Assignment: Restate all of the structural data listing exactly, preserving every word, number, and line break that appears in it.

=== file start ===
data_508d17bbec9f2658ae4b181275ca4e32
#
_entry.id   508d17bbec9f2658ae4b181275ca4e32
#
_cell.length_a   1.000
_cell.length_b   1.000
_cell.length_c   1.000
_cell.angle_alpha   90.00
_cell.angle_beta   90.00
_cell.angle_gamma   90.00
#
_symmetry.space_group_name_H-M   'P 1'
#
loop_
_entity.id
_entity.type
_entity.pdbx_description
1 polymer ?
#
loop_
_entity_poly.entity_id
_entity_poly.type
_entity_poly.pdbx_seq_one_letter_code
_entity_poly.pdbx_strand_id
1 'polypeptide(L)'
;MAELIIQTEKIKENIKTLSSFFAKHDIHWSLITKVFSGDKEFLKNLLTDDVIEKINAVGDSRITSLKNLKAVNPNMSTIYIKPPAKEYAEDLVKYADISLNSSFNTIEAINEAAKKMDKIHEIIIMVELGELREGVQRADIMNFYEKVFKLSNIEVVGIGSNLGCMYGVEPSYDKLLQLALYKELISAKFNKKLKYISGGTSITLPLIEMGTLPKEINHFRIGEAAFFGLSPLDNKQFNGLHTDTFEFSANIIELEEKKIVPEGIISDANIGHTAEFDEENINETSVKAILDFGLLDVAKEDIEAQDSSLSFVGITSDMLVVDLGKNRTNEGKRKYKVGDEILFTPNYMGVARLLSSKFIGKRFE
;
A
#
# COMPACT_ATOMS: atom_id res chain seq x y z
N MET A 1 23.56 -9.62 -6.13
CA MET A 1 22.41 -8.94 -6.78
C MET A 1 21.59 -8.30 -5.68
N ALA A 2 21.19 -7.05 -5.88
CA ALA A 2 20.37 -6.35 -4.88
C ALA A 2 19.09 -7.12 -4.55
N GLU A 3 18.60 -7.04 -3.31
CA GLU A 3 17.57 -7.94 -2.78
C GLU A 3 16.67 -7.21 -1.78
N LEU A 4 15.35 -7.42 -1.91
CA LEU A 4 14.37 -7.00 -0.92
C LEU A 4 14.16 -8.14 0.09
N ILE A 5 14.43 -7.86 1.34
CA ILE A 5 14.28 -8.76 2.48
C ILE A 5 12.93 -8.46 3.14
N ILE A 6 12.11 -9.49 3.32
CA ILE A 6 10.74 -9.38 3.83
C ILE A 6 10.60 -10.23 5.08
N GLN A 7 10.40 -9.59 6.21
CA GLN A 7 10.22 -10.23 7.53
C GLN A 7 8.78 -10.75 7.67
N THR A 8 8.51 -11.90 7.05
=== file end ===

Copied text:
data_508d17bbec9f2658ae4b181275ca4e32
#
_entry.id   508d17bbec9f2658ae4b181275ca4e32
#
_cell.length_a   1.000
_cell.length_b   1.000
_cell.length_c   1.000
_cell.angle_alpha   90.00
_cell.angle_beta   90.00
_cell.angle_gamma   90.00
#
_symmetry.space_group_name_H-M   'P 1'
#
loop_
_entity.id
_entity.type
_entity.pdbx_description
1 polymer ?
#
loop_
_entity_poly.entity_id
_entity_poly.type
_entity_poly.pdbx_seq_one_letter_code
_entity_poly.pdbx_strand_id
1 'polypeptide(L)'
;MAELIIQTEKIKENIKTLSSFFAKHDIHWSLITKVFSGDKEFLKNLLTDDVIEKINAVGDSRITSLKNLKAVNPNMSTIYIKPPAKEYAEDLVKYADISLNSSFNTIEAINEAAKKMDKIHEIIIMVELGELREGVQRADIMNFYEKVFKLSNIEVVGIGSNLGCMYGVEPSYDKLLQLALYKELISAKFNKKLKYISGGTSITLPLIEMGTLPKEINHFRIGEAAFFGLSPLDNKQFNGLHTDTFEFSANIIELEEKKIVPEGIISDANIGHTAEFDEENINETSVKAILDFGLLDVAKEDIEAQDSSLSFVGITSDMLVVDLGKNRTNEGKRKYKVGDEILFTPNYMGVARLLSSKFIGKRFE
;
A
#
# COMPACT_ATOMS: atom_id res chain seq x y z
N MET A 1 23.56 -9.62 -6.13
CA MET A 1 22.41 -8.94 -6.78
C MET A 1 21.59 -8.30 -5.68
N ALA A 2 21.19 -7.05 -5.88
CA ALA A 2 20.37 -6.35 -4.88
C ALA A 2 19.09 -7.12 -4.55
N GLU A 3 18.60 -7.04 -3.31
CA GLU A 3 17.57 -7.94 -2.78
C GLU A 3 16.67 -7.21 -1.78
N LEU A 4 15.35 -7.42 -1.91
CA LEU A 4 14.37 -7.00 -0.92
C LEU A 4 14.16 -8.14 0.09
N ILE A 5 14.43 -7.86 1.34
CA ILE A 5 14.28 -8.76 2.48
C ILE A 5 12.93 -8.46 3.14
N ILE A 6 12.11 -9.49 3.32
CA ILE A 6 10.74 -9.38 3.83
C ILE A 6 10.60 -10.23 5.08
N GLN A 7 10.40 -9.59 6.21
CA GLN A 7 10.22 -10.23 7.53
C GLN A 7 8.78 -10.75 7.67
N THR A 8 8.51 -11.90 7.05